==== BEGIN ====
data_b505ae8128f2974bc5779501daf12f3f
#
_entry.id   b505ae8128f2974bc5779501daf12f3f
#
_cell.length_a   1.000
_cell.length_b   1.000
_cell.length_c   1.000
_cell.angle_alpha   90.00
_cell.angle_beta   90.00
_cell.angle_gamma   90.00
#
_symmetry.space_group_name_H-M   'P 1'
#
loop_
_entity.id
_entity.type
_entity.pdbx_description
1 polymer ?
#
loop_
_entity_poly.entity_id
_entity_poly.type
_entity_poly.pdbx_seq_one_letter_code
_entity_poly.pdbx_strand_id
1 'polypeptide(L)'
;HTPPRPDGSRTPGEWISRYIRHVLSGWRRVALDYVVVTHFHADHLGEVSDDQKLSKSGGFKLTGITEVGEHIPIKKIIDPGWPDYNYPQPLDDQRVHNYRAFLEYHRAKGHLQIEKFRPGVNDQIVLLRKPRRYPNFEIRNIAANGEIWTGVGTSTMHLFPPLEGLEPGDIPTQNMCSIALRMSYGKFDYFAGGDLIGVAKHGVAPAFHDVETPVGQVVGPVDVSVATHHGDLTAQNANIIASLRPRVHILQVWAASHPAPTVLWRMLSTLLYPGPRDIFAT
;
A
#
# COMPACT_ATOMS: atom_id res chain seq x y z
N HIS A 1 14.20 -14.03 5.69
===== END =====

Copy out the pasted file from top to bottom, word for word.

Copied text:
data_b505ae8128f2974bc5779501daf12f3f
#
_entry.id   b505ae8128f2974bc5779501daf12f3f
#
_cell.length_a   1.000
_cell.length_b   1.000
_cell.length_c   1.000
_cell.angle_alpha   90.00
_cell.angle_beta   90.00
_cell.angle_gamma   90.00
#
_symmetry.space_group_name_H-M   'P 1'
#
loop_
_entity.id
_entity.type
_entity.pdbx_description
1 polymer ?
#
loop_
_entity_poly.entity_id
_entity_poly.type
_entity_poly.pdbx_seq_one_letter_code
_entity_poly.pdbx_strand_id
1 'polypeptide(L)'
;HTPPRPDGSRTPGEWISRYIRHVLSGWRRVALDYVVVTHFHADHLGEVSDDQKLSKSGGFKLTGITEVGEHIPIKKIIDPGWPDYNYPQPLDDQRVHNYRAFLEYHRAKGHLQIEKFRPGVNDQIVLLRKPRRYPNFEIRNIAANGEIWTGVGTSTMHLFPPLEGLEPGDIPTQNMCSIALRMSYGKFDYFAGGDLIGVAKHGVAPAFHDVETPVGQVVGPVDVSVATHHGDLTAQNANIIASLRPRVHILQVWAASHPAPTVLWRMLSTLLYPGPRDIFAT
;
A
#
# COMPACT_ATOMS: atom_id res chain seq x y z
N HIS A 1 14.20 -14.03 5.69